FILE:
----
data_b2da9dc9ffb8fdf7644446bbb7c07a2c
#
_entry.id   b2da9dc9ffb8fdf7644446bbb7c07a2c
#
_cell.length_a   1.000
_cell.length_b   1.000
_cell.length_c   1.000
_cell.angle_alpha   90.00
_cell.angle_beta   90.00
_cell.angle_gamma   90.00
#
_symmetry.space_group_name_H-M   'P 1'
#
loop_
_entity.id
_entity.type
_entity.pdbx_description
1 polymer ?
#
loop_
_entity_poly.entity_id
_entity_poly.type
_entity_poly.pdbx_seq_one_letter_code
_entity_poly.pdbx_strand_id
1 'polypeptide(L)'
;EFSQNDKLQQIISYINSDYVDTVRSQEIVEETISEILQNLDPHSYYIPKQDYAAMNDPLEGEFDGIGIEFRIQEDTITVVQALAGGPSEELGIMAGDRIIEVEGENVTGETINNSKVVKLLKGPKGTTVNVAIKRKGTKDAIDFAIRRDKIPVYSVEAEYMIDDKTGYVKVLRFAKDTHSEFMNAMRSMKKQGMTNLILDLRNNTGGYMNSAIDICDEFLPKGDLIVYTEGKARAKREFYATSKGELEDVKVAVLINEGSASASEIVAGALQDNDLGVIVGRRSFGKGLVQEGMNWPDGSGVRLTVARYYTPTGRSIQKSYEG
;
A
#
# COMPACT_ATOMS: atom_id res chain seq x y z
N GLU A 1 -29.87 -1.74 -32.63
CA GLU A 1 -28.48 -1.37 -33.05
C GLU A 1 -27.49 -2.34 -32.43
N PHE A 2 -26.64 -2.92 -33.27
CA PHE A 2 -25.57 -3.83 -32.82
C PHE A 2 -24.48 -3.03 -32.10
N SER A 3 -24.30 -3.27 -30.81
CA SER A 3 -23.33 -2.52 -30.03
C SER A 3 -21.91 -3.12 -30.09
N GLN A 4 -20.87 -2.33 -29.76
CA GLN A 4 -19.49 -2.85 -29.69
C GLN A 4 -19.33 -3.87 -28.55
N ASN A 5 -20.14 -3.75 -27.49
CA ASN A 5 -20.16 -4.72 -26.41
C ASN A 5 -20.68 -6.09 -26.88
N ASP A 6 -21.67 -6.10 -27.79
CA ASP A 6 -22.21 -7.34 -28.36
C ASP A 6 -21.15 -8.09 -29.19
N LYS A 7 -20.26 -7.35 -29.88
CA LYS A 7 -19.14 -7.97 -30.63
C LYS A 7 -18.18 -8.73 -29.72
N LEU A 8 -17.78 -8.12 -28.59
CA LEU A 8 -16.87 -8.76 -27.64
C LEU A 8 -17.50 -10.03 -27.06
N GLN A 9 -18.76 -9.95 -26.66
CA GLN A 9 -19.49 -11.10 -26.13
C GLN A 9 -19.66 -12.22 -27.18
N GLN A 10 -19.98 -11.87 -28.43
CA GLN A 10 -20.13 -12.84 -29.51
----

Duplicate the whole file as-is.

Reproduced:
data_b2da9dc9ffb8fdf7644446bbb7c07a2c
#
_entry.id   b2da9dc9ffb8fdf7644446bbb7c07a2c
#
_cell.length_a   1.000
_cell.length_b   1.000
_cell.length_c   1.000
_cell.angle_alpha   90.00
_cell.angle_beta   90.00
_cell.angle_gamma   90.00
#
_symmetry.space_group_name_H-M   'P 1'
#
loop_
_entity.id
_entity.type
_entity.pdbx_description
1 polymer ?
#
loop_
_entity_poly.entity_id
_entity_poly.type
_entity_poly.pdbx_seq_one_letter_code
_entity_poly.pdbx_strand_id
1 'polypeptide(L)'
;EFSQNDKLQQIISYINSDYVDTVRSQEIVEETISEILQNLDPHSYYIPKQDYAAMNDPLEGEFDGIGIEFRIQEDTITVVQALAGGPSEELGIMAGDRIIEVEGENVTGETINNSKVVKLLKGPKGTTVNVAIKRKGTKDAIDFAIRRDKIPVYSVEAEYMIDDKTGYVKVLRFAKDTHSEFMNAMRSMKKQGMTNLILDLRNNTGGYMNSAIDICDEFLPKGDLIVYTEGKARAKREFYATSKGELEDVKVAVLINEGSASASEIVAGALQDNDLGVIVGRRSFGKGLVQEGMNWPDGSGVRLTVARYYTPTGRSIQKSYEG
;
A
#
# COMPACT_ATOMS: atom_id res chain seq x y z
N GLU A 1 -29.87 -1.74 -32.63
CA GLU A 1 -28.48 -1.37 -33.05
C GLU A 1 -27.49 -2.34 -32.43
N PHE A 2 -26.64 -2.92 -33.27
CA PHE A 2 -25.57 -3.83 -32.82
C PHE A 2 -24.48 -3.03 -32.10
N SER A 3 -24.30 -3.27 -30.81
CA SER A 3 -23.33 -2.52 -30.03
C SER A 3 -21.91 -3.12 -30.09
N GLN A 4 -20.87 -2.33 -29.76
CA GLN A 4 -19.49 -2.85 -29.69
C GLN A 4 -19.33 -3.87 -28.55
N ASN A 5 -20.14 -3.75 -27.49
CA ASN A 5 -20.16 -4.72 -26.41
C ASN A 5 -20.68 -6.09 -26.88
N ASP A 6 -21.67 -6.10 -27.79
CA ASP A 6 -22.21 -7.34 -28.36
C ASP A 6 -21.15 -8.09 -29.19
N LYS A 7 -20.26 -7.35 -29.88
CA LYS A 7 -19.14 -7.97 -30.63
C LYS A 7 -18.18 -8.73 -29.72
N LEU A 8 -17.78 -8.12 -28.59
CA LEU A 8 -16.87 -8.76 -27.64
C LEU A 8 -17.50 -10.03 -27.06
N GLN A 9 -18.76 -9.95 -26.66
CA GLN A 9 -19.49 -11.10 -26.13
C GLN A 9 -19.66 -12.22 -27.18
N GLN A 10 -19.98 -11.87 -28.43
CA GLN A 10 -20.13 -12.84 -29.51